After three years, my new boss left the college. I don’t think either the job or the college were the right fit for him. After he left, we had two interim chief academic officers. Then the commissioner of the Technical College System of Georgia announced the impending mergers. Life as all of us knew it ceased to exist. The college merged with two others in the system. I applied and interviewed for the position of CAO of the “new” college. But still it was not meant to be. I kept my job as a dean and once again did my job with all my heart and worked well with my new boss.

In the meantime, what preparation did I do to get my dream job? I spent my energy building my curriculum vita. I presented at multiple conferences and published many articles in peer-reviewed and other educational journals. Fortunately, because I worked hard and did some creative things, I was recognized at my old and the new college and was afforded many opportunities to participate in wonderful activities and extensive travel.

I interviewed for many jobs in a variety of areas, sometimes just to get the experience of interviewing with panels of people. When you apply for a dean or chief academic officer position, you often interview over a period of two or three days and talk with all types of people, often in group situations.

Also, I volunteered for, or was appointed to, every kind of committee there is. Over the years, I have been on probably a hundred committees, including student discipline, institutional effectiveness, curriculum, professional development, admissions, athletics, new student orientation and grant writing. I believe the more you know about the college as a whole and how the different divisions work together, the more effective you can be as a dean or a chief academic officer — and the more valuable you are to the college.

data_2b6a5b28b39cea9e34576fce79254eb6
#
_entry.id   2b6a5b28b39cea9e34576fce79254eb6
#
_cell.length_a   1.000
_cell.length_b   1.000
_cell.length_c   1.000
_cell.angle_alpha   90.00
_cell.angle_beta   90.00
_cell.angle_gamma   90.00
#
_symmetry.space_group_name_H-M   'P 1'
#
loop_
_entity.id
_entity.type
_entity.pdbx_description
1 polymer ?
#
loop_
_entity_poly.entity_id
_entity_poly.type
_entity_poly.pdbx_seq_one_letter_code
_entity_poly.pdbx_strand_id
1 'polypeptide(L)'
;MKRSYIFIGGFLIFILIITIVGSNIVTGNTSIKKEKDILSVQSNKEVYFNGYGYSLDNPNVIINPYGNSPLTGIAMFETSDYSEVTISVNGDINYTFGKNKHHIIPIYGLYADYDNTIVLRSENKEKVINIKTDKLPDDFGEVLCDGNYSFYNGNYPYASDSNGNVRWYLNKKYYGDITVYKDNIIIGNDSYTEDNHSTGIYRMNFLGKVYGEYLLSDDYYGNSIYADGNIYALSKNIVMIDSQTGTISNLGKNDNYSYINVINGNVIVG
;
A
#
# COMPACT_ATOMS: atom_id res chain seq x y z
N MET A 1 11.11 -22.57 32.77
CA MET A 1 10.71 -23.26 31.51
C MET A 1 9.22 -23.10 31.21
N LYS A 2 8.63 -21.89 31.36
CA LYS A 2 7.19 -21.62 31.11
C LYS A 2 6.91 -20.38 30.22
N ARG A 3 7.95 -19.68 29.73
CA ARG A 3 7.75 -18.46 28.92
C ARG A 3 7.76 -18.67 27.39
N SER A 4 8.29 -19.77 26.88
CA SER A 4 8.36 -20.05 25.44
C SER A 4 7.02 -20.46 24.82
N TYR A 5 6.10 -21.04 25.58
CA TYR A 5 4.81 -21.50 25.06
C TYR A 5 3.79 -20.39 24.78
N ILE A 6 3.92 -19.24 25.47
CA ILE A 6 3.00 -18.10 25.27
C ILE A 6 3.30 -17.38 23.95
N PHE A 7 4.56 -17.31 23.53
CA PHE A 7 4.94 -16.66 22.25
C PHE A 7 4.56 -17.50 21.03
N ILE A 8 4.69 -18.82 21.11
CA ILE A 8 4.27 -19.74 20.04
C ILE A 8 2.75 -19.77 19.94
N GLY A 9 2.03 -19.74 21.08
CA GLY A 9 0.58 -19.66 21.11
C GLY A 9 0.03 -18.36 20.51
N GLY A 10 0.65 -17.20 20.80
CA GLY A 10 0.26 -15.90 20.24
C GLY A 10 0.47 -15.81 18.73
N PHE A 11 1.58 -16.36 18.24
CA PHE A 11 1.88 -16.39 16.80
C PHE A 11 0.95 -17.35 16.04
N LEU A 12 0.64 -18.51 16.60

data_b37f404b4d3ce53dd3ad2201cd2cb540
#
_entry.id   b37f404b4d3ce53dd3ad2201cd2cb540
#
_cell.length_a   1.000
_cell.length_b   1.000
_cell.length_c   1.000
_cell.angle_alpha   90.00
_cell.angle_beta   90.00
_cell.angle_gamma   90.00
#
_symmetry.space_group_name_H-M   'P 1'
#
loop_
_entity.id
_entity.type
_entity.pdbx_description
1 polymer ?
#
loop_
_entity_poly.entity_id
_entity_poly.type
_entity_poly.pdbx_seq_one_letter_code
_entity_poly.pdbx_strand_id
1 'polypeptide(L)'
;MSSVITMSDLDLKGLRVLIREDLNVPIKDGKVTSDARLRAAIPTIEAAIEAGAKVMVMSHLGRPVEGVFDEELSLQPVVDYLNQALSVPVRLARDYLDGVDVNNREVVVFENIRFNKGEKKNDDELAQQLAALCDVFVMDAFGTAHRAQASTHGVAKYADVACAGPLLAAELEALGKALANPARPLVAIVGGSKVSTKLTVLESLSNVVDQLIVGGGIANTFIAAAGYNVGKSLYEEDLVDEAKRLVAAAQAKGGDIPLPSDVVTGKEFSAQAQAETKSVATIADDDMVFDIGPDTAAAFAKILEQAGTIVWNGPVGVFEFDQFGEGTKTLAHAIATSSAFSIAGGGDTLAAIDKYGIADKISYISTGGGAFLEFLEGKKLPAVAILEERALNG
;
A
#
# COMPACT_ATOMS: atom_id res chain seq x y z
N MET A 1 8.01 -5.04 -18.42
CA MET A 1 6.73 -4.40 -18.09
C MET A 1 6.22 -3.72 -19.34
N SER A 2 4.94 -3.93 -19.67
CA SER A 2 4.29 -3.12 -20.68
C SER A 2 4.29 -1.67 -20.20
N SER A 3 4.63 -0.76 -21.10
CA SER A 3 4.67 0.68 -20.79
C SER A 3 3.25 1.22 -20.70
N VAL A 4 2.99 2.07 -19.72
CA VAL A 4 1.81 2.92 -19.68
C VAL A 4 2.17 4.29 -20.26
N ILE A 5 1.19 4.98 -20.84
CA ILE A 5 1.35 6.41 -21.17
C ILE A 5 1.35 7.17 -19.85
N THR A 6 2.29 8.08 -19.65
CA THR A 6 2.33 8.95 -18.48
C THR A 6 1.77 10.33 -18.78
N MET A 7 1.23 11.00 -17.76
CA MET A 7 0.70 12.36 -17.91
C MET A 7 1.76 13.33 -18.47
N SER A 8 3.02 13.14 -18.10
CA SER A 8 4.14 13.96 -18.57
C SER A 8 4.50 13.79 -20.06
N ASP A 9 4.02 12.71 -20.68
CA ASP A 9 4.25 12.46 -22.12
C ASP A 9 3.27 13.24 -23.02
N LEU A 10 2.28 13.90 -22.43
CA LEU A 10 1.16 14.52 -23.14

Networking has always been critical to landing your dream job. The old adage is “it’s not what you know, it’s who you know.” I don’t believe that to be wholly true, but I do think that knowing the right people to contact when you need help with something you are working on is extremely important.

While I didn’t know anyone at the college that hired me as the chief academic officer, I did know someone who knew someone. He wrote me a very nice reference.

In just a few weeks, I will celebrate my third anniversary as a chief academic officer. I have achieved the dream job that I set my sights on some 20 years ago. In three years my colleagues and I have accomplished some amazing things working together. I am very happy in my dream job. The losing and learning has all been worth it! I hope my story has been helpful to you. I wish you the very best on your journey to your dream job.

Use these tips to land your dream job

To be hired for your dream job as a dean or chief academic officer:

  • Earn a doctorate.
  • Understand the big picture of how colleges operate.
  • Gain experience as a faculty member.
  • Get appointed as a department chair.
  • Volunteer to serve on various committees.
  • Understand the value of hard work.
  • Don’t fly under the radar: Get noticed.
  • Build a network of professionals.
  • Never burn bridges.
  • Practice interviewing with panels.
  • Present at conferences.
  • Publish in peer-reviewed and other journals.
  • Be patient.
  • Believe in yourself and your dream.